Pfizer Inc. has admitted to illegal marketing of the kidney transplant drug Rapamune for off-label use in other organ transplant procedures.

U.S. prosecutors said Tuesday the drug maker would plead guilty to a federal charge and pay a $491 million fine for the misbranding of the drug.

The company's Wyeth unit pleaded guilty to one count of illegal marketing and will pay a $157.5 million fine, while another $257 million will go toward civil claims it trained its salesmen to sell the drug to doctors for heart, lung, and pancreas transplants. The unit will also forfeit assets worth $76 million in the agreement, the U.S. Justice Department told reporters.

"This was a systemic corporate effort to seek profit over safety," Sanford Coats, the U.S. attorney in Oklahoma City, said in a press statement.

The U.S. Food and Drug Administration (FDA) approved the drug for use in kidney transplants in 1999, but not for other uses. Although the regulator has no authority over physician use of "off-label" drugs, pharmaceutical companies are prohibited from marketing such uses.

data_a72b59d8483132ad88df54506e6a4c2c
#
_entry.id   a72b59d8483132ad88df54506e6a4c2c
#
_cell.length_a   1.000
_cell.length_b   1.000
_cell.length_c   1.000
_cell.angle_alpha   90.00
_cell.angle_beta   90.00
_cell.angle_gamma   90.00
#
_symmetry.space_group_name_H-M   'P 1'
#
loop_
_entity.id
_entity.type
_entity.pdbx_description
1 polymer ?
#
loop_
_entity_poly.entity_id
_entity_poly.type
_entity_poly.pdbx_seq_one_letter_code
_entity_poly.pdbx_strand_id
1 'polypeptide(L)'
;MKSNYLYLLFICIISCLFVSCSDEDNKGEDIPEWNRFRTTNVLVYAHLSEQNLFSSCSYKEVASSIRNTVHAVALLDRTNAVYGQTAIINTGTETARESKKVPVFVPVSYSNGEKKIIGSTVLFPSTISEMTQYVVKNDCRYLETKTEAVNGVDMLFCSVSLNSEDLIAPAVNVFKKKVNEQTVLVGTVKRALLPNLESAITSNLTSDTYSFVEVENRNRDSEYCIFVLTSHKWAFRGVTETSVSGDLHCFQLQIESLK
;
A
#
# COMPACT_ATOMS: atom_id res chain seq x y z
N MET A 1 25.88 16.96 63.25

Pfizer, the world's largest pharmaceutical company, reported strong second-quarter profits beating Wall Street estimates, earning 56 cents per share — 1 cent more than expected by an average of 15 analysts, compiled by Bloomberg. The New York-based company's net income rose by more than four times from the previous year to $14.1 billion.

Pfizer said the illegal marketing occurred before the company acquired the Wyeth unit in a $68 billion acquisition in 2009 — making for a slightly higher purchase price, in retrospect.

"Pfizer was not a subject or target of this matter, and cooperated fully with the government from the time it learned of this investigation in October 2009," Chris Loder, a Pfizer spokesman, told reporters.

Wyeth company officials entered the guilty plea today in Oklahoma City to a charge of misbranding the drug. The federal government began investigating Wyeth after some of the company's salesmen filed lawsuits over the illegal practice, according to Reuben Guttman, a lawyer for the money-seeking whistleblowers.

Marlene Sanders and Scott Paris, former salesmen for the company, told the federal government the company trained salesmen to market the drug for off-label uses and promised bonuses for such deals. ""This case is about marketing campaigns that harm thousands of patients seeking accurate information about whether a drug can help them," Guttman told reports.

However, the two salesmen are entitled to a share of the civil fine, although that matter has yet to be settled, the federal government said.